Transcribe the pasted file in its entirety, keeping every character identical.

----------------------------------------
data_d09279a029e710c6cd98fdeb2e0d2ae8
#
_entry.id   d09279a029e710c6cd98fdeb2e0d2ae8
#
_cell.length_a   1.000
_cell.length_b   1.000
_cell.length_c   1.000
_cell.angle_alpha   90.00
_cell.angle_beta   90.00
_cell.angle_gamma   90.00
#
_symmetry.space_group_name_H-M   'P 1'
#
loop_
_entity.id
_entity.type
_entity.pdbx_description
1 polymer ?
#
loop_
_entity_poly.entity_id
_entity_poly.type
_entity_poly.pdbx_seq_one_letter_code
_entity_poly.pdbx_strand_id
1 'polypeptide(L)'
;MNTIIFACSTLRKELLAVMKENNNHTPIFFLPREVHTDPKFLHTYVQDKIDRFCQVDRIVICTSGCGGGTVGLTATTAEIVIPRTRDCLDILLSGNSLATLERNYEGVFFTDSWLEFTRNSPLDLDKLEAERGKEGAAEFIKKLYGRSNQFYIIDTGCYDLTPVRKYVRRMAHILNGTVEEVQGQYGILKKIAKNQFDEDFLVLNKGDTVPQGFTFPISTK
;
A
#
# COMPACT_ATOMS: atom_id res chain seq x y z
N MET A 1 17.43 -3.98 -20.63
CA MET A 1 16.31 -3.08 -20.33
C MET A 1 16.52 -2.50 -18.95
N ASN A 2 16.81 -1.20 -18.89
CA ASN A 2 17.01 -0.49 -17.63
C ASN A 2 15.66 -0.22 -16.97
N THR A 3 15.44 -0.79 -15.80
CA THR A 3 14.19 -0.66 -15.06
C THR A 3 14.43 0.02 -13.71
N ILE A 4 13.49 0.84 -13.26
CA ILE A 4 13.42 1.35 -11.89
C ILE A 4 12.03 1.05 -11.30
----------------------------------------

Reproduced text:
data_d09279a029e710c6cd98fdeb2e0d2ae8
#
_entry.id   d09279a029e710c6cd98fdeb2e0d2ae8
#
_cell.length_a   1.000
_cell.length_b   1.000
_cell.length_c   1.000
_cell.angle_alpha   90.00
_cell.angle_beta   90.00
_cell.angle_gamma   90.00
#
_symmetry.space_group_name_H-M   'P 1'
#
loop_
_entity.id
_entity.type
_entity.pdbx_description
1 polymer ?
#
loop_
_entity_poly.entity_id
_entity_poly.type
_entity_poly.pdbx_seq_one_letter_code
_entity_poly.pdbx_strand_id
1 'polypeptide(L)'
;MNTIIFACSTLRKELLAVMKENNNHTPIFFLPREVHTDPKFLHTYVQDKIDRFCQVDRIVICTSGCGGGTVGLTATTAEIVIPRTRDCLDILLSGNSLATLERNYEGVFFTDSWLEFTRNSPLDLDKLEAERGKEGAAEFIKKLYGRSNQFYIIDTGCYDLTPVRKYVRRMAHILNGTVEEVQGQYGILKKIAKNQFDEDFLVLNKGDTVPQGFTFPISTK
;
A
#
# COMPACT_ATOMS: atom_id res chain seq x y z
N MET A 1 17.43 -3.98 -20.63
CA MET A 1 16.31 -3.08 -20.33
C MET A 1 16.52 -2.50 -18.95
N ASN A 2 16.81 -1.20 -18.89
CA ASN A 2 17.01 -0.49 -17.63
C ASN A 2 15.66 -0.22 -16.97
N THR A 3 15.44 -0.79 -15.80
CA THR A 3 14.19 -0.66 -15.06
C THR A 3 14.43 0.02 -13.71
N ILE A 4 13.49 0.84 -13.26
CA ILE A 4 13.42 1.35 -11.89
C ILE A 4 12.03 1.05 -11.30